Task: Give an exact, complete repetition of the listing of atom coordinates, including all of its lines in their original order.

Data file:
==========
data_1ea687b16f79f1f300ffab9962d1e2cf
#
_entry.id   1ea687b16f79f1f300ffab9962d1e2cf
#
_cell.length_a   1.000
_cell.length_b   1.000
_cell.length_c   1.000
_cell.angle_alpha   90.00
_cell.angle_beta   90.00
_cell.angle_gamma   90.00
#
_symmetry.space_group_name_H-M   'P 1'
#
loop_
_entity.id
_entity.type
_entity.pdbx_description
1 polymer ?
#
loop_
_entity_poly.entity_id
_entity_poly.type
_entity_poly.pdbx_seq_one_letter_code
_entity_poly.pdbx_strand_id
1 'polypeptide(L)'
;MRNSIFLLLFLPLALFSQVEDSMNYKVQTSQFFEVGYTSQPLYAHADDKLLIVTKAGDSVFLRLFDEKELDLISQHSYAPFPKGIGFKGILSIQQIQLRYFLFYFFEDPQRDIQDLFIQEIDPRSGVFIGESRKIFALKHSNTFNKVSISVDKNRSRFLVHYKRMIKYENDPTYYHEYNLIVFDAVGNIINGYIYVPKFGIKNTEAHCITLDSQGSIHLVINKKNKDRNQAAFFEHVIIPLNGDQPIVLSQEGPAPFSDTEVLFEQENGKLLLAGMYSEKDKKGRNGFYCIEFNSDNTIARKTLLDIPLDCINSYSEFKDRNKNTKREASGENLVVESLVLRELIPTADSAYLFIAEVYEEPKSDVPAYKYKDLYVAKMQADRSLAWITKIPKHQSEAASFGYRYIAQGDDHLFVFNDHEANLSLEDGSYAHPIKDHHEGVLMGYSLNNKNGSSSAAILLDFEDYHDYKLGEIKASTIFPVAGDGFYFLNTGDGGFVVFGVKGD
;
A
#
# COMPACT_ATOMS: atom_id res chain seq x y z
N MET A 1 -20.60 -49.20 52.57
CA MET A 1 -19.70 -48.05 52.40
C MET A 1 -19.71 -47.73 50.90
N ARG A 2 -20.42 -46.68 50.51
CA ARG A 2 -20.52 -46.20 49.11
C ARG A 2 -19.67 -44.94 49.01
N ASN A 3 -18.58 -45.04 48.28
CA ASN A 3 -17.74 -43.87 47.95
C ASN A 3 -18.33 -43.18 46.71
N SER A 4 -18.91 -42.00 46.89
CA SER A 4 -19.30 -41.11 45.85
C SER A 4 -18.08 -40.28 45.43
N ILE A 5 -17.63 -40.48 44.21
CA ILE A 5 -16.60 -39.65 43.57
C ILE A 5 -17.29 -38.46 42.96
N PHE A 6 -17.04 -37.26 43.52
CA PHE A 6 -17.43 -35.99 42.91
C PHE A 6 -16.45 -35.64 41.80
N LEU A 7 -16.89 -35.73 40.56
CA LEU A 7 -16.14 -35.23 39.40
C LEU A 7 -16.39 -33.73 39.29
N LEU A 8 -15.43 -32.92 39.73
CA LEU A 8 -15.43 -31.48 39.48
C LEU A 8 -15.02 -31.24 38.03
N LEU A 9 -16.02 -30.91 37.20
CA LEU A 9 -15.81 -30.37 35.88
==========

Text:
data_1ea687b16f79f1f300ffab9962d1e2cf
#
_entry.id   1ea687b16f79f1f300ffab9962d1e2cf
#
_cell.length_a   1.000
_cell.length_b   1.000
_cell.length_c   1.000
_cell.angle_alpha   90.00
_cell.angle_beta   90.00
_cell.angle_gamma   90.00
#
_symmetry.space_group_name_H-M   'P 1'
#
loop_
_entity.id
_entity.type
_entity.pdbx_description
1 polymer ?
#
loop_
_entity_poly.entity_id
_entity_poly.type
_entity_poly.pdbx_seq_one_letter_code
_entity_poly.pdbx_strand_id
1 'polypeptide(L)'
;MRNSIFLLLFLPLALFSQVEDSMNYKVQTSQFFEVGYTSQPLYAHADDKLLIVTKAGDSVFLRLFDEKELDLISQHSYAPFPKGIGFKGILSIQQIQLRYFLFYFFEDPQRDIQDLFIQEIDPRSGVFIGESRKIFALKHSNTFNKVSISVDKNRSRFLVHYKRMIKYENDPTYYHEYNLIVFDAVGNIINGYIYVPKFGIKNTEAHCITLDSQGSIHLVINKKNKDRNQAAFFEHVIIPLNGDQPIVLSQEGPAPFSDTEVLFEQENGKLLLAGMYSEKDKKGRNGFYCIEFNSDNTIARKTLLDIPLDCINSYSEFKDRNKNTKREASGENLVVESLVLRELIPTADSAYLFIAEVYEEPKSDVPAYKYKDLYVAKMQADRSLAWITKIPKHQSEAASFGYRYIAQGDDHLFVFNDHEANLSLEDGSYAHPIKDHHEGVLMGYSLNNKNGSSSAAILLDFEDYHDYKLGEIKASTIFPVAGDGFYFLNTGDGGFVVFGVKGD
;
A
#
# COMPACT_ATOMS: atom_id res chain seq x y z
N MET A 1 -20.60 -49.20 52.57
CA MET A 1 -19.70 -48.05 52.40
C MET A 1 -19.71 -47.73 50.90
N ARG A 2 -20.42 -46.68 50.51
CA ARG A 2 -20.52 -46.20 49.11
C ARG A 2 -19.67 -44.94 49.01
N ASN A 3 -18.58 -45.04 48.28
CA ASN A 3 -17.74 -43.87 47.95
C ASN A 3 -18.33 -43.18 46.71
N SER A 4 -18.91 -42.00 46.89
CA SER A 4 -19.30 -41.11 45.85
C SER A 4 -18.08 -40.28 45.43
N ILE A 5 -17.63 -40.48 44.21
CA ILE A 5 -16.60 -39.65 43.57
C ILE A 5 -17.29 -38.46 42.96
N PHE A 6 -17.04 -37.26 43.52
CA PHE A 6 -17.43 -35.99 42.91
C PHE A 6 -16.45 -35.64 41.80
N LEU A 7 -16.89 -35.73 40.56
CA LEU A 7 -16.14 -35.23 39.40
C LEU A 7 -16.39 -33.73 39.29
N LEU A 8 -15.43 -32.92 39.73
CA LEU A 8 -15.43 -31.48 39.48
C LEU A 8 -15.02 -31.24 38.03
N LEU A 9 -16.02 -30.91 37.20
CA LEU A 9 -15.81 -30.37 35.88